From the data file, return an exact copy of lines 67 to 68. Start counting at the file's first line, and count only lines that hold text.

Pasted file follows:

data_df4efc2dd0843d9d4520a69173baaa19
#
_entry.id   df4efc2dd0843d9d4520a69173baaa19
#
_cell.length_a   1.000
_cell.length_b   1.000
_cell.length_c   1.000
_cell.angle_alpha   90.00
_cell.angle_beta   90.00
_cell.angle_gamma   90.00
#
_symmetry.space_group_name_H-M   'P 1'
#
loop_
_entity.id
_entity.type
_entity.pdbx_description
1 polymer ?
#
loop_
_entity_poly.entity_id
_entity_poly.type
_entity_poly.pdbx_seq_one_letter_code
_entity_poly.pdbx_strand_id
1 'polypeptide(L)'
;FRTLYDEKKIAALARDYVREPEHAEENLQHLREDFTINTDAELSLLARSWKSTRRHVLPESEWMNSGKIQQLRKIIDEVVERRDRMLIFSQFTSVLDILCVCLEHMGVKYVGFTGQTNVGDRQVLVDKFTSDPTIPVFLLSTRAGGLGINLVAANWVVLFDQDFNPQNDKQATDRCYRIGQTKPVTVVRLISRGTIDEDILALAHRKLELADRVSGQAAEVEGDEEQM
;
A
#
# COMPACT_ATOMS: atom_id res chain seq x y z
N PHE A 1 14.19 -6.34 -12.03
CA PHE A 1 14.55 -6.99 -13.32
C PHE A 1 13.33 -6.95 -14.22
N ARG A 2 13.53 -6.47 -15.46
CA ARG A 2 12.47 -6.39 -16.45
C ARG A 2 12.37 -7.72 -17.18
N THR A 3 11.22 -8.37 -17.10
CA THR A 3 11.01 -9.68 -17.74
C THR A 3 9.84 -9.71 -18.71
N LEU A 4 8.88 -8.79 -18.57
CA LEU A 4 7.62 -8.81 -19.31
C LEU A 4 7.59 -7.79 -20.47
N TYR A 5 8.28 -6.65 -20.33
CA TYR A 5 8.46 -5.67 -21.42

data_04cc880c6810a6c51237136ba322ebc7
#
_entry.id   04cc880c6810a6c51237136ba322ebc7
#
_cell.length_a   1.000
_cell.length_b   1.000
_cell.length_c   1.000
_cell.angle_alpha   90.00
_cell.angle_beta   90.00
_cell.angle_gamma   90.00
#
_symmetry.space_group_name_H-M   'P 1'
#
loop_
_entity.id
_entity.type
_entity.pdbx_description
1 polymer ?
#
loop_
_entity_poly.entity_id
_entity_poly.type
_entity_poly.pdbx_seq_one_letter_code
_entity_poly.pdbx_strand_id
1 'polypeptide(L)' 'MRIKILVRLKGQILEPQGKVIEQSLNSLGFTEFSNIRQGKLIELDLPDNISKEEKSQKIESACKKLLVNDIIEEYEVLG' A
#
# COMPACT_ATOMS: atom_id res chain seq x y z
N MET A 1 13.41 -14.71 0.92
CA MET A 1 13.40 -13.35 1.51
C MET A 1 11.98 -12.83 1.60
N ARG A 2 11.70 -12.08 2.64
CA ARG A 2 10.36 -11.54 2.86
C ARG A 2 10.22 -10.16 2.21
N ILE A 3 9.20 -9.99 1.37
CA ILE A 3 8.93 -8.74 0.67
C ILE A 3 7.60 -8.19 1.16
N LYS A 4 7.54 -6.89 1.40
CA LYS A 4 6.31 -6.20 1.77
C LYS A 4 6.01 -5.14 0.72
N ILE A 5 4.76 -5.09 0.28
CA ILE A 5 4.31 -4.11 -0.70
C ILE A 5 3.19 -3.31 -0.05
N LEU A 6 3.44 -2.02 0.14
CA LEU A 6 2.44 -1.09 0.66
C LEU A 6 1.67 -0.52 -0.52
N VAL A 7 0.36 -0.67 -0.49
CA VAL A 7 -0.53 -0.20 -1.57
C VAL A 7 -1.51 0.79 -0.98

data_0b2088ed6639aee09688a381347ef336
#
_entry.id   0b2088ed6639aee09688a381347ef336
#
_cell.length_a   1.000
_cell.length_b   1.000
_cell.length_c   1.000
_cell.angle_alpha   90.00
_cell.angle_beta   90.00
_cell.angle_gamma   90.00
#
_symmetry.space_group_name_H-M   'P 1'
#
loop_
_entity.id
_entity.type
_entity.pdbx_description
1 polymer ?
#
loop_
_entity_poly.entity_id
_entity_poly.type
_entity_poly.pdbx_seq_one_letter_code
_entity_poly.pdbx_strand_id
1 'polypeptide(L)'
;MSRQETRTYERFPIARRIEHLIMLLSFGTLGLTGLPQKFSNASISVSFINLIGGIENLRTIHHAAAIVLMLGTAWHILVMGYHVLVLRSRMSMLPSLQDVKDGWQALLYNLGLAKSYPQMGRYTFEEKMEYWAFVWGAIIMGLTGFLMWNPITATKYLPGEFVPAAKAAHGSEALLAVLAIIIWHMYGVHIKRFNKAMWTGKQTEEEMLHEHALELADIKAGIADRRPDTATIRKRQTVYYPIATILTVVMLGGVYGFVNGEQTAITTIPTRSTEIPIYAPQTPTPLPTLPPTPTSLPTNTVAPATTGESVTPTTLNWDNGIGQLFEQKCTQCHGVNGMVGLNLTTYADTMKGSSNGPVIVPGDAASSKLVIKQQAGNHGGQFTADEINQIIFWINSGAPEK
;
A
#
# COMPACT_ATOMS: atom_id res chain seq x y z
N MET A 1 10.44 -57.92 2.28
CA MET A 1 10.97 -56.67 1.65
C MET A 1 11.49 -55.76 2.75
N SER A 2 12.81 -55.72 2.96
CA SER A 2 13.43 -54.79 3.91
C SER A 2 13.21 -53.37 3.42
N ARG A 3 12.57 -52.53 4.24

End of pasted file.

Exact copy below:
_entity_poly.pdbx_seq_one_letter_code
_entity_poly.pdbx_strand_id